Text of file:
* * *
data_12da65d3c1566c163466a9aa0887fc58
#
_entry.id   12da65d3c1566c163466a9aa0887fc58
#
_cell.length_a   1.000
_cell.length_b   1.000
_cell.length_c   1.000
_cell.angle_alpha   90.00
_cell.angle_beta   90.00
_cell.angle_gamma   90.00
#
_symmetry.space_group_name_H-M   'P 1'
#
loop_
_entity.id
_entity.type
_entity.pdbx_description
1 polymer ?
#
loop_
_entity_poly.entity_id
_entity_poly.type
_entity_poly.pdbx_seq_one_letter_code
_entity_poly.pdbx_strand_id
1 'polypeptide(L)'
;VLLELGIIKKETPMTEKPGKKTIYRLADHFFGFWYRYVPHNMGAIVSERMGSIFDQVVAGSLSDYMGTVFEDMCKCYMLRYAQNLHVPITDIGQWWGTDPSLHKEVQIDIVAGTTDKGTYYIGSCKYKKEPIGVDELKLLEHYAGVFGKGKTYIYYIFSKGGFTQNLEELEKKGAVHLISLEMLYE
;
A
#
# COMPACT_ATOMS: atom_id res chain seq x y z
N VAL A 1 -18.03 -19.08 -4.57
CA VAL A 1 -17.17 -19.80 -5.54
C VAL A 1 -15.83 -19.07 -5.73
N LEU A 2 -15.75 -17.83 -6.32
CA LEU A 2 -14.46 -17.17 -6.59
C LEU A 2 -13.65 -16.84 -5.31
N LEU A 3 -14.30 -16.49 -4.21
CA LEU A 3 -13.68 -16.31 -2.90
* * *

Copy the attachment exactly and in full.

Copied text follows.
data_12da65d3c1566c163466a9aa0887fc58
#
_entry.id   12da65d3c1566c163466a9aa0887fc58
#
_cell.length_a   1.000
_cell.length_b   1.000
_cell.length_c   1.000
_cell.angle_alpha   90.00
_cell.angle_beta   90.00
_cell.angle_gamma   90.00
#
_symmetry.space_group_name_H-M   'P 1'
#
loop_
_entity.id
_entity.type
_entity.pdbx_description
1 polymer ?
#
loop_
_entity_poly.entity_id
_entity_poly.type
_entity_poly.pdbx_seq_one_letter_code
_entity_poly.pdbx_strand_id
1 'polypeptide(L)'
;VLLELGIIKKETPMTEKPGKKTIYRLADHFFGFWYRYVPHNMGAIVSERMGSIFDQVVAGSLSDYMGTVFEDMCKCYMLRYAQNLHVPITDIGQWWGTDPSLHKEVQIDIVAGTTDKGTYYIGSCKYKKEPIGVDELKLLEHYAGVFGKGKTYIYYIFSKGGFTQNLEELEKKGAVHLISLEMLYE
;
A
#
# COMPACT_ATOMS: atom_id res chain seq x y z
N VAL A 1 -18.03 -19.08 -4.57
CA VAL A 1 -17.17 -19.80 -5.54
C VAL A 1 -15.83 -19.07 -5.73
N LEU A 2 -15.75 -17.83 -6.32
CA LEU A 2 -14.46 -17.17 -6.59
C LEU A 2 -13.65 -16.84 -5.31
N LEU A 3 -14.30 -16.49 -4.21
CA LEU A 3 -13.68 -16.31 -2.90